Frederick Darbellay, Moira Cockell, Jerome Billotte, Francis Waldvogel, Editors.A Vision of Transdisciplinarity: LayingFoundations for a World Knowledge Dialogue. Laussanne, Switzerland: EPFL Press, 2008.
This book deserves a far more in depth review that I will be able to offer at this time. It represents something that is very much at the heart of transdisciplinarity: given the growing complexity of the challenges we face in the world (or, at least, our appreciation of complexity), the pursuit of intelligent responses (if not solutions) is no longer something we can rely upon an individual to produce. Just as raising a child requires a village, fostering innovation and creativity in addressing these complex challenges requires a team, perhaps a very, very large team. Consequently, our pursuit of solutions, of responses, will require us not only to master one or more discipline, but to master the skills required to engage in such work. While I cannot say whether or not this book is a product of such capabilities, it is an example of how we must reach out and draw in stakeholders of the issues we want to address.
This book is a product of dialogue, a dialogue that took place in Switzerland in 2006 (www.wkdialogue.ch). Participants came from around the world. This is part of an ambitious effort:
“This encounter between leading researchers from different and complementary horizons marked the starting point for a much larger and more ambitious project aimed at uniting the forces of experts from all academic branches in the common cause of understanding and resolving complex issues which face the contemporary world.”
Fundamentally, knowledge and its development is a product of the interplay of the interface between our experience and our perception. We are working at the interface of what can be observed (science) and the meaning we make of it (personal and cultural). The editors state,
“The desire to facilitate a productive dialogue between the different branches of academia has become a central preoccupation within the upper echelons of teaching and research at national European and global levels and is now frequently proclaimed in the public statements of their institutions.”
The world knowledge dialogue is a practical step in service of these efforts. Interestingly, they used a case study approach–a cornerstone of much management education–so that participants from all disciplines can rapidly acquire a minimum of shared information upon which to build. It is also intended to illustrate that the mental boundaries we choose to place between domains of expertise are mere operational concepts, tools of reductionist thinking that can be moved at will if there is an advantage to be drawn in doing so.”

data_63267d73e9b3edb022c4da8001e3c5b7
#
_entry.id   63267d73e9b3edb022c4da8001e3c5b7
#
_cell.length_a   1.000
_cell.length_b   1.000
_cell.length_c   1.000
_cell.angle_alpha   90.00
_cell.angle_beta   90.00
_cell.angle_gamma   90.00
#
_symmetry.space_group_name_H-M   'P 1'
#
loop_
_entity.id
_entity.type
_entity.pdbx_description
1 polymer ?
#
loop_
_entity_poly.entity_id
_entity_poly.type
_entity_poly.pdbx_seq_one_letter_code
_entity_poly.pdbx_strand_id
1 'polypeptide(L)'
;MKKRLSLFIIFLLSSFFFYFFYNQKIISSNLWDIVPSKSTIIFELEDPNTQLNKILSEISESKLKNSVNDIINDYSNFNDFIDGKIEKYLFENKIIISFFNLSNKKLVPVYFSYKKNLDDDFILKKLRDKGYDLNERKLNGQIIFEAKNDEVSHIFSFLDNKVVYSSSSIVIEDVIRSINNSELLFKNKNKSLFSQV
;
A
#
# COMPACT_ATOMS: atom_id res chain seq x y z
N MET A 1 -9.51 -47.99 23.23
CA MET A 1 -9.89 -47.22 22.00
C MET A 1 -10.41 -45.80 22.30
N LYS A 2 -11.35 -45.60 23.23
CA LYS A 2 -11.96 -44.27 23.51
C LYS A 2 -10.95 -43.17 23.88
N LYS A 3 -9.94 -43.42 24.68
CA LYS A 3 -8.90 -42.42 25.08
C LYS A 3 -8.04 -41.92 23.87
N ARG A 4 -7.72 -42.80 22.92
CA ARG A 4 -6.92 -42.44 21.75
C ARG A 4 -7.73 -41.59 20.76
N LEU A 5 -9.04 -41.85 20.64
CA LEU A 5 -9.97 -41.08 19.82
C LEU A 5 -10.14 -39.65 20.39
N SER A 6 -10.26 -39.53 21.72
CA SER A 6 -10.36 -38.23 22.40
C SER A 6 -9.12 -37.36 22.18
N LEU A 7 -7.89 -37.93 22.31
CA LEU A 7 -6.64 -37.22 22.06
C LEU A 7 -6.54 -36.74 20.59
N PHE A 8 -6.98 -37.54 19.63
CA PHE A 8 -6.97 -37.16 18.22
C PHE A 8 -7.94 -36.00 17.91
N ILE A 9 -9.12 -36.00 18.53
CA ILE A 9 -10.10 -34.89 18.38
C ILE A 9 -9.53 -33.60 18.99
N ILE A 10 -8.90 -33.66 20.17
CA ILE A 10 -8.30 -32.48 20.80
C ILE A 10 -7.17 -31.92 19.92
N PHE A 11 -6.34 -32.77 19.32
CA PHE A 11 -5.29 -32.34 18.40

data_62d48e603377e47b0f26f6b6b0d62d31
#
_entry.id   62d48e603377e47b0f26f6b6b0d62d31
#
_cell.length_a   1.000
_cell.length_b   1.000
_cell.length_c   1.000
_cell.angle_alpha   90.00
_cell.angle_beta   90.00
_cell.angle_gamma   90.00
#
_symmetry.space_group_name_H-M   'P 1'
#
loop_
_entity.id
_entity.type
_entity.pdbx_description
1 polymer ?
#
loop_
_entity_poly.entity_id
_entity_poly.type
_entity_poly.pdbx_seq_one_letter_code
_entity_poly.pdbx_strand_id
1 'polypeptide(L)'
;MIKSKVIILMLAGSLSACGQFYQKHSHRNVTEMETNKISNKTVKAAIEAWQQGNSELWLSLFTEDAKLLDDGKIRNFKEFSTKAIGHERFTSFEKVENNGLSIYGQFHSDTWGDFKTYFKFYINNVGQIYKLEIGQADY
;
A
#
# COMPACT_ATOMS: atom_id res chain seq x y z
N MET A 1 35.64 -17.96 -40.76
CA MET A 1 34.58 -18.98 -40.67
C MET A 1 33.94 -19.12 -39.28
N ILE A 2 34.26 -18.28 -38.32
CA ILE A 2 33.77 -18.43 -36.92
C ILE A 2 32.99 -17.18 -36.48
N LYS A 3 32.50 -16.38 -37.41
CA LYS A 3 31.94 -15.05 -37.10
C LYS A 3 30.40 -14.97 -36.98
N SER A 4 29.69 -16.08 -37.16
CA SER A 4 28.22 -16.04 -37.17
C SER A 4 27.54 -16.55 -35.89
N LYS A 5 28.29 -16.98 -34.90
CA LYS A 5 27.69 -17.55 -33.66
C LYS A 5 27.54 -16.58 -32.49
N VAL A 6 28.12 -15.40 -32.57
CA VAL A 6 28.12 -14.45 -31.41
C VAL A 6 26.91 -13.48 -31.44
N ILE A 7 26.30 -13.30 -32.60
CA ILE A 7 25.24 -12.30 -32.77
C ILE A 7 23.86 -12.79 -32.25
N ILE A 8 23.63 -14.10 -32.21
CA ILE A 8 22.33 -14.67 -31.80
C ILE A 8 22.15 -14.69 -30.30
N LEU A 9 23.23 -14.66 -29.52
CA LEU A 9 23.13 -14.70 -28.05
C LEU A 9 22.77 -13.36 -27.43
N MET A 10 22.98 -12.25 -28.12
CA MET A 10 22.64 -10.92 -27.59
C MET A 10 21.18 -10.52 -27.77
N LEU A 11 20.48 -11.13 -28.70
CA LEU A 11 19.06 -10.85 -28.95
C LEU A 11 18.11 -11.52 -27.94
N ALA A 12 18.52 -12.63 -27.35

The chapters in this volume are analyses and summaries of presentations of others by the editors. Here are some examples:
- From Brain Dynamics to Consciousness–presented by Gerald M. Edelman.
- Searching for Simplicity in Complexity–presented by Geoffrey West.
- The Origins of modern Humans: Linguistic Issues–presented by Bernard Victorri.
In addition, there are authored chapters, such as
- Why Physics is Easy and Autism is Hard by Ian Hacking.
- Consilience and the Status of Human-Level Truth by Edward G. Slingerland.
- Promoting Scientific Dialogue as lifelong Learning Process by Michel Alhadeff-Jones.
- Patterned Diversity in Interdisciplinary Dialogue by Veronica Boix Mansilla.
- Organizing Cross-disciplinary Dialogue in Academia by Markus B. Karner.
- Knowledge, Culture and Interdisciplinary Dialogue by Ravi de Costa.
The book closes with a reflection by the Editors on a question posed in a Foreword by Andre Hurst: Have we made discernable progress in our quest and do we know where the path will lead us next? The first part, progress, they answer affirmatively. As in other integrating quests, they also encountered frustrations and naivete leading to the conclusion that there is still much to do. They, too, find that there is no common approach. They did not have a container for the very valuable work that is being done. They do not have a metatheoretical framework that allows for integration.
The lack of integration led to a conclusion that there is a “need to develop better awareness of the existence of different ontological frameworks and methods of knowledge construction.” It is here that I believe the work of Mark Edwards and other metatheorists is so very important. It is here where there is potential for integral theory to demonstrate its integrative capacity across significant boundaries by showing a way to break down those boundaries.
If knowledge development and integration is of interest to you this is an important read. Work like this represents what is happening in worldwide leadership of knowledge creation and implementation.